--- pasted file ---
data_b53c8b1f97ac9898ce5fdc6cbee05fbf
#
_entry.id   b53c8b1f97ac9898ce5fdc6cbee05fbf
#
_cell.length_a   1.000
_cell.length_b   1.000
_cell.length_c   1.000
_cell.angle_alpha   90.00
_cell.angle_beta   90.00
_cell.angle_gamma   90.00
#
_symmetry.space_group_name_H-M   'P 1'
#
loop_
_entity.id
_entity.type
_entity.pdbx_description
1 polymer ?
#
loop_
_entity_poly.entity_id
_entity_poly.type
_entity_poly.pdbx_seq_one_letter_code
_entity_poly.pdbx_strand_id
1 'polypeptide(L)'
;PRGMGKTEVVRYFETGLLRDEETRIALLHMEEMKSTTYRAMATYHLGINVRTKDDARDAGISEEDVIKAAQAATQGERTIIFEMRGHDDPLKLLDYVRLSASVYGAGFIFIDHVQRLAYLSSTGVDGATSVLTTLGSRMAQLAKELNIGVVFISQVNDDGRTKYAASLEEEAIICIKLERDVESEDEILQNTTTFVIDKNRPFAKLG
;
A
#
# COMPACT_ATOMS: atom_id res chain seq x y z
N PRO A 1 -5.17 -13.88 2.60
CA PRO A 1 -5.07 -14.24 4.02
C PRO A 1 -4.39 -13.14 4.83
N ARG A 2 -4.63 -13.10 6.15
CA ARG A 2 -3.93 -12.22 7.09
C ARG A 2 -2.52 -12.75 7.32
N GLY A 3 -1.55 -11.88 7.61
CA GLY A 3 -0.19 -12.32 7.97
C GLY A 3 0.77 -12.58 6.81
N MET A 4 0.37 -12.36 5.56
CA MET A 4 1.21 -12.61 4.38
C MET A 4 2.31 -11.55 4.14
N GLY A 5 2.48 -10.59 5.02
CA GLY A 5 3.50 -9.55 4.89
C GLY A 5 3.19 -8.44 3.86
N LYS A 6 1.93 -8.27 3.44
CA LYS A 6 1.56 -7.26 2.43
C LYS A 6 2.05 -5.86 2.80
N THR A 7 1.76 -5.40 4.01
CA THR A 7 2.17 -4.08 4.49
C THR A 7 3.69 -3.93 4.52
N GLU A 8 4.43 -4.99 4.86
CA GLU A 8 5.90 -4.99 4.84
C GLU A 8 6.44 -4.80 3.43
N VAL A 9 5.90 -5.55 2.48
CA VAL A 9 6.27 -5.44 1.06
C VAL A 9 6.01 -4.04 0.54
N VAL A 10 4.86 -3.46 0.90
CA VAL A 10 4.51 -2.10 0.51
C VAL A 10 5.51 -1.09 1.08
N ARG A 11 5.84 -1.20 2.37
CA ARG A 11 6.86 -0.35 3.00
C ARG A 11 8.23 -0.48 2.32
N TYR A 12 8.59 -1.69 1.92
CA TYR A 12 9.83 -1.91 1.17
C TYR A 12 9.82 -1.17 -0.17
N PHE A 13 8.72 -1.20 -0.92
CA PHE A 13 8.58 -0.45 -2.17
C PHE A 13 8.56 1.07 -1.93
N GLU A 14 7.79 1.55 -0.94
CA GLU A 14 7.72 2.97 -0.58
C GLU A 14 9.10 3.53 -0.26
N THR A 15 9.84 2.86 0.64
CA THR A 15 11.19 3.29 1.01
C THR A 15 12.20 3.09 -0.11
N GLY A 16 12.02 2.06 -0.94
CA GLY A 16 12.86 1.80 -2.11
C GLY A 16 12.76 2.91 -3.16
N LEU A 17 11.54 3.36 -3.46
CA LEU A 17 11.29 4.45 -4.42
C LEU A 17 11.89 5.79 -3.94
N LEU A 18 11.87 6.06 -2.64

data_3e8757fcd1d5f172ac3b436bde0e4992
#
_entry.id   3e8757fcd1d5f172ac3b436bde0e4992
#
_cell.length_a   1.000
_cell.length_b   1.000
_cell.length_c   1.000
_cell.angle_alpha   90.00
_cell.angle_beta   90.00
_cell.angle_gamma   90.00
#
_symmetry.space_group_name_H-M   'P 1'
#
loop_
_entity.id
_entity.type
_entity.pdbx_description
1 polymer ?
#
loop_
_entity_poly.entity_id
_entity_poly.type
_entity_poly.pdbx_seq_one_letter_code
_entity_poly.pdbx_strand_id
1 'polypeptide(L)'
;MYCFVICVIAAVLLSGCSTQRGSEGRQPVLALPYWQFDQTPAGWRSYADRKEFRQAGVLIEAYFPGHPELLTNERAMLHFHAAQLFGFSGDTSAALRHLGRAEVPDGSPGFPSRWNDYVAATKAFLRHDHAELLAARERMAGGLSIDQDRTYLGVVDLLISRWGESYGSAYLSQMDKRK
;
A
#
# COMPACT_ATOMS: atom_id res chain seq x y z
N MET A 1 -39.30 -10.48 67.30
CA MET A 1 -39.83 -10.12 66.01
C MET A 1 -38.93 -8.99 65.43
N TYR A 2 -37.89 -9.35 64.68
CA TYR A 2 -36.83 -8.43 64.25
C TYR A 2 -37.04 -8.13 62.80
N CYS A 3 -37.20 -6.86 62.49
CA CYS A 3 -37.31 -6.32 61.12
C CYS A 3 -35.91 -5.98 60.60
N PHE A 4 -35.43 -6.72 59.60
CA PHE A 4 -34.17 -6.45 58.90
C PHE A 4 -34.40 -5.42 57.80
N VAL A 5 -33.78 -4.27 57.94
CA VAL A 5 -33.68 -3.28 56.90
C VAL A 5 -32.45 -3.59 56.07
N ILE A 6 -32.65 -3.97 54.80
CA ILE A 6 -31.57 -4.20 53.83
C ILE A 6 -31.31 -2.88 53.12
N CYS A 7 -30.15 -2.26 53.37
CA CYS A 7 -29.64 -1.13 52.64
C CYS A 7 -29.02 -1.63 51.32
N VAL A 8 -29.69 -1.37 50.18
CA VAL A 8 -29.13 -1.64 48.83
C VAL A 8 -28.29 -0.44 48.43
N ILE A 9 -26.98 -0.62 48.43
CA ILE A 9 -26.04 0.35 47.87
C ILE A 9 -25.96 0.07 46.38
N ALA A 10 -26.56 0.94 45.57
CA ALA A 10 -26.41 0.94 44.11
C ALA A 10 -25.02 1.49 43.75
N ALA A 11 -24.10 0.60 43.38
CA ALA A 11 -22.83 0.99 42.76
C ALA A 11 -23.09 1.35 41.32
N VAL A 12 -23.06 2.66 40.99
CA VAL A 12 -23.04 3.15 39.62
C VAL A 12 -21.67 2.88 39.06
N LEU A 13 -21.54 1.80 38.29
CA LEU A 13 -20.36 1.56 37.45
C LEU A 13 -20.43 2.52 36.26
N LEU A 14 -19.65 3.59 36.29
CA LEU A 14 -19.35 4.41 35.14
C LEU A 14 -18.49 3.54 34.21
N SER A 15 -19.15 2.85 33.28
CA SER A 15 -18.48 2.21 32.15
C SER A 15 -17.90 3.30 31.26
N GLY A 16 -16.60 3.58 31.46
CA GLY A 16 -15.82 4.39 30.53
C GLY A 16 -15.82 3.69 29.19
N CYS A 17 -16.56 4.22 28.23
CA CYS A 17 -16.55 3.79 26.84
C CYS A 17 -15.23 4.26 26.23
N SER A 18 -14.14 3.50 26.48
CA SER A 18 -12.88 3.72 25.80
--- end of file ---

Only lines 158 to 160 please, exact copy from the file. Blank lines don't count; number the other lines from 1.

N GLY A 16 -16.60 3.58 31.46
CA GLY A 16 -15.82 4.39 30.53
C GLY A 16 -15.82 3.69 29.19